Novel compound, which can stop virus replication has been identified by scientists.
Poxviruses, such as smallpox, vaccinia virus and the Monkeypox virus, invade host cells and replicate, causing disease. Recent data shows that the number of people being infected by Monkeypox is increasing globally.
Utilizing state of the art screening techniques, vaccinia and a library of chemicals from CMLD, a team of scientists from Boston University School of Medicine (BUSM), including lead author Ken Dower and his colleagues, looked for compounds that could stop vaccinia from replicating inside human cells. They identified several.
In studying how one of these compounds work, they discovered that the virus can enter the cell in its presence, but once the virus was inside, the compound inactivates an essential piece of virus machinery.
USAMRIID researchers then tested the efficacy of the chemical compound on the Monkeypox virus. Their experiments demonstrated similar results, showing that this chemical compound has the ability to inhibit different varieties of poxviruses.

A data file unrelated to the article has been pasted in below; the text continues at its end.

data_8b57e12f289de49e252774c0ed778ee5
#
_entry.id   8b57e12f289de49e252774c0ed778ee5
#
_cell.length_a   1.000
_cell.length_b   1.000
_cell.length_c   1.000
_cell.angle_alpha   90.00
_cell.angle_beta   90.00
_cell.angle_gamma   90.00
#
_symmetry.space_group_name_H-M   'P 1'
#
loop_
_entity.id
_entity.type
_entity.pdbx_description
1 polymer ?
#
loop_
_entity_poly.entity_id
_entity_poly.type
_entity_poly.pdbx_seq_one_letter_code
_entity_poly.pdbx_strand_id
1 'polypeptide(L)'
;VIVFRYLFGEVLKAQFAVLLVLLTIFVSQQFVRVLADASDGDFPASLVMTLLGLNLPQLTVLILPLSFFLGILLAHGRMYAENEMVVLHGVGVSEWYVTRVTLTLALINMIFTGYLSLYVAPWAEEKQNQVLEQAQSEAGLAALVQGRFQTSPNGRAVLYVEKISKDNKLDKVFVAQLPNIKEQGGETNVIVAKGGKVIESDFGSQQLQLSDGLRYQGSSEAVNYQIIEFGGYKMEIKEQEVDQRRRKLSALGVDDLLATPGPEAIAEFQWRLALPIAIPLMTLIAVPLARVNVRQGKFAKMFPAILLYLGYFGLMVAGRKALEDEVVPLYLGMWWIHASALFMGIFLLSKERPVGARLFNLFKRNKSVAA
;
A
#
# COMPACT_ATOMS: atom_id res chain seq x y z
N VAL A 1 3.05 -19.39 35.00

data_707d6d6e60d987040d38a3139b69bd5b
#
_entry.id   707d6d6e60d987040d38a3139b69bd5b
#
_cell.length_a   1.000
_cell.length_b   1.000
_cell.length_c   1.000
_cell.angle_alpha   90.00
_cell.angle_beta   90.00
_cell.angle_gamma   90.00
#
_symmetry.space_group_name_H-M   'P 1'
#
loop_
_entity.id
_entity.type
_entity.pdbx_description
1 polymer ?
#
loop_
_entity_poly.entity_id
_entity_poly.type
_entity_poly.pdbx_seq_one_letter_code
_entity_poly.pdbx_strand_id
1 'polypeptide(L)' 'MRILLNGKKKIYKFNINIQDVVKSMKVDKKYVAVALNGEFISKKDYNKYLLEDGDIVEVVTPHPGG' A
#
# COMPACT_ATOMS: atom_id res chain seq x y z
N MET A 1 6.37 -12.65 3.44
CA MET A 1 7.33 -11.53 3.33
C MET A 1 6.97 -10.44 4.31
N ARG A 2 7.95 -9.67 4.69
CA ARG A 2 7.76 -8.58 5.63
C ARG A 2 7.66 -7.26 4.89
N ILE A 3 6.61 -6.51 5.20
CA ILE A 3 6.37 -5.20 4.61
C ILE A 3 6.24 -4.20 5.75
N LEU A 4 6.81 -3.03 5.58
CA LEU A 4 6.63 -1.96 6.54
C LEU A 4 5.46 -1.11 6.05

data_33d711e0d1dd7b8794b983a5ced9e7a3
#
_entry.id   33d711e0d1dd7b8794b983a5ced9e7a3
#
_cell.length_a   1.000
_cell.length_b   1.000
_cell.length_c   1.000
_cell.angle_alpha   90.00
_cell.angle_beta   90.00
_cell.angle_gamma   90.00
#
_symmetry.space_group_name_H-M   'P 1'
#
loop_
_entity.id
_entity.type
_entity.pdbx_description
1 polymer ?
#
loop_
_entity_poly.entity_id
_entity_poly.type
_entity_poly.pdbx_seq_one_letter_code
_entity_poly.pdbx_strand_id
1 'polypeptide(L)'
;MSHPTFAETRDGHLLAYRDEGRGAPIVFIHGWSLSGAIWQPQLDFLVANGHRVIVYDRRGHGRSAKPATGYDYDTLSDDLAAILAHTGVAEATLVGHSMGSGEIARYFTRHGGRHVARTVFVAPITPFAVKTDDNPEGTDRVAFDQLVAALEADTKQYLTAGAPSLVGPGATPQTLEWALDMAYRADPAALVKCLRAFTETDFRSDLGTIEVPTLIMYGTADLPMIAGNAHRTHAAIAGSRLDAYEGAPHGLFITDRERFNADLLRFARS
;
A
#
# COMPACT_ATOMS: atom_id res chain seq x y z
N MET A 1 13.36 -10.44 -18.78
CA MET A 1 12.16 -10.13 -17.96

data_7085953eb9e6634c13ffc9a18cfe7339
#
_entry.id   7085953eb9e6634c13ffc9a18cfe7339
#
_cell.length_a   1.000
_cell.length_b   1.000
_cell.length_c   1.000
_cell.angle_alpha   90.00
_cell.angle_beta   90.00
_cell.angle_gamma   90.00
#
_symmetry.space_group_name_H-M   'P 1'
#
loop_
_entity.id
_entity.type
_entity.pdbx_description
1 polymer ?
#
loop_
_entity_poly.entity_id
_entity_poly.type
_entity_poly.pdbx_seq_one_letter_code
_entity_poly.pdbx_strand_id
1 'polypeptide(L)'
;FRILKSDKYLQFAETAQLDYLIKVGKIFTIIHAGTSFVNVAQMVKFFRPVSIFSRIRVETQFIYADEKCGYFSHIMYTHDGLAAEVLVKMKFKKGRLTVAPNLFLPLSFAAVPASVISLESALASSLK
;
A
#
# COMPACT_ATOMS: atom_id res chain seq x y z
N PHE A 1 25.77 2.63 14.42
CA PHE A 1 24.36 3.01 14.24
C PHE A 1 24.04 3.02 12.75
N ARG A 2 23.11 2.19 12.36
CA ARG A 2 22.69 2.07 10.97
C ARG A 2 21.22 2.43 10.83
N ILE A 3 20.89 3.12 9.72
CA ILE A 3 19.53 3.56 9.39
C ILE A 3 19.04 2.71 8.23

"The compound we identified forces the catastrophic failure of the normal virus amplification cycle and illustrates a new drug-accessible restriction point for poxviruses in general," said John Connor, PhD, assistant professor of microbiology at BUSM.
"This can help us in developing new compounds that fight poxviruses infection," Connor added.
The study has been published online in the Journal of Virology.